For the April 2020 Memphis .NET User Group meeting, I created an ASP.NET Core Razor Pages application. It's called Quanda, which is a portmanteau of Question and Answer. The idea is inspired by Stack Overflow where people can ask questions and vote on answers. The full source code is available on Github under an MIT license.
For how many posts it takes, I'll explain how Quanda works and what features of ASP.NET Core Razor Pages it uses.
To get setup with ASP.NET Core Razor Pages you'll need to install some software. This is all free, open source, cross platform and officially supported by Microsoft.
To build and run ASP.NET Core applications, you'll need to have the .NET Core SDK. This can be found on the Microsoft .NET home page. Click the Download button to go to the download page. The page will recognize the platform you are using and suggest an appropriate download. On Windows, make sure to get the .NET Core SDK and not the .NET Framework SDK. The .NET Framework is Windows only and has some API differences with .NET Core. On macOS there is only one option. For Linux, follow the instructions to install the .NET Core SDK using the package managers for your flavor of Linux.
After installing the SDK, open a terminal or command prompt. You should be able to run the command:
$ dotnet --info
And see details about the .NET Core SDK you just installed. You'll be using the command line interface (CLI) tool a lot in to build Quanda in lieu of the Visual Studio wizards. If you got this far, you're ready to move onto the editor.
In the past, to write .NET apps, you had to use Visual Studio, Microsoft's flagship Integrated Development Environment. And while Visual Studio offers fantastic support for .NET Core development, it's also tied to Windows. There is a version for macOS but it's still catching up to Visual Studio on Windows. And there is not version for Linux. That's why Microsoft created Visual Studio Code, a programmer's text editor inspired by Visual Studio.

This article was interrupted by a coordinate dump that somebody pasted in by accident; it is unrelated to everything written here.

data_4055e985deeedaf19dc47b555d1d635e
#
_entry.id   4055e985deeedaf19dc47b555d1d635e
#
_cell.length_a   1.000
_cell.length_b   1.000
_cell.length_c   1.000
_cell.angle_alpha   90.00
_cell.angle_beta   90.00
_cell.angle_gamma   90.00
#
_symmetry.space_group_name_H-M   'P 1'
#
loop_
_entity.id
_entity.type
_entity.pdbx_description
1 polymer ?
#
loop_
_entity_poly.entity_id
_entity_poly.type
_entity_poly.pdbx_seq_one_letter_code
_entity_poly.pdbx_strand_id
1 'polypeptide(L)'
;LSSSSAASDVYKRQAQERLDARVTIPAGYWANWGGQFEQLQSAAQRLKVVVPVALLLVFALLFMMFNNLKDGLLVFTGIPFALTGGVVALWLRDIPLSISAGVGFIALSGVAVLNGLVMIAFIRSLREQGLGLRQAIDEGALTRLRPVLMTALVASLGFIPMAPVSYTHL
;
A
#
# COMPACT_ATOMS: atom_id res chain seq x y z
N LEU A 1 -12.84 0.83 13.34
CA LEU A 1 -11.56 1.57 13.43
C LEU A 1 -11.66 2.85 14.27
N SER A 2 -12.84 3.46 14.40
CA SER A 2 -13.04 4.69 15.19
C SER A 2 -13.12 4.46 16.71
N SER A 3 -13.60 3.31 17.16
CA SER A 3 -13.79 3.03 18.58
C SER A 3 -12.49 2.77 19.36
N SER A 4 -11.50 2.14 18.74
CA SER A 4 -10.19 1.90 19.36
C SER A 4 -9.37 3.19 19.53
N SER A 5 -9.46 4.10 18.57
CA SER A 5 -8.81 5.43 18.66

Visual Studio Code, like the .NET Core SDK, is free, open source and cross platform. You can download it by going to the Visual Studio Code home page. Again, the page will detect the platform you are on and provide a link for an installer. Make sure to get the stable build of Visual Studio Code and not the Insider Build.
Out of the box, so to speak, VS Code doesn't do a lot. The power of extensions make VS Code a tool worthy of almost any project, including .NET Core. Extensions can be installed using the Extensions pane in the sidebar. Press Ctrl-Shift-X (or Cmd-Shift-X on macOS) to display it. The in the text box at the top, type the name of the extension you want to install. For Quanda, I used several extensions that I recommend you install as well as I'll be referencing them in the walkthrough.
C# - This extension, from Microsoft, provides tooling support for the C# language and .NET Core projects. With the C# extension installed, VS Code will gain syntax highlighting, Intellisense, quick fixes, snippets, and an integrated debugger.
NuGet Gallery - Even though this extension by Patryk Cislo is in preview, I feel good about recommending it. In Visual Studio, you install NuGet packages by searching for them in a graphical interface. While installing NuGet is possible through the
dotnetcommand installed with the .NET Core SDK, this extension makes it much easier.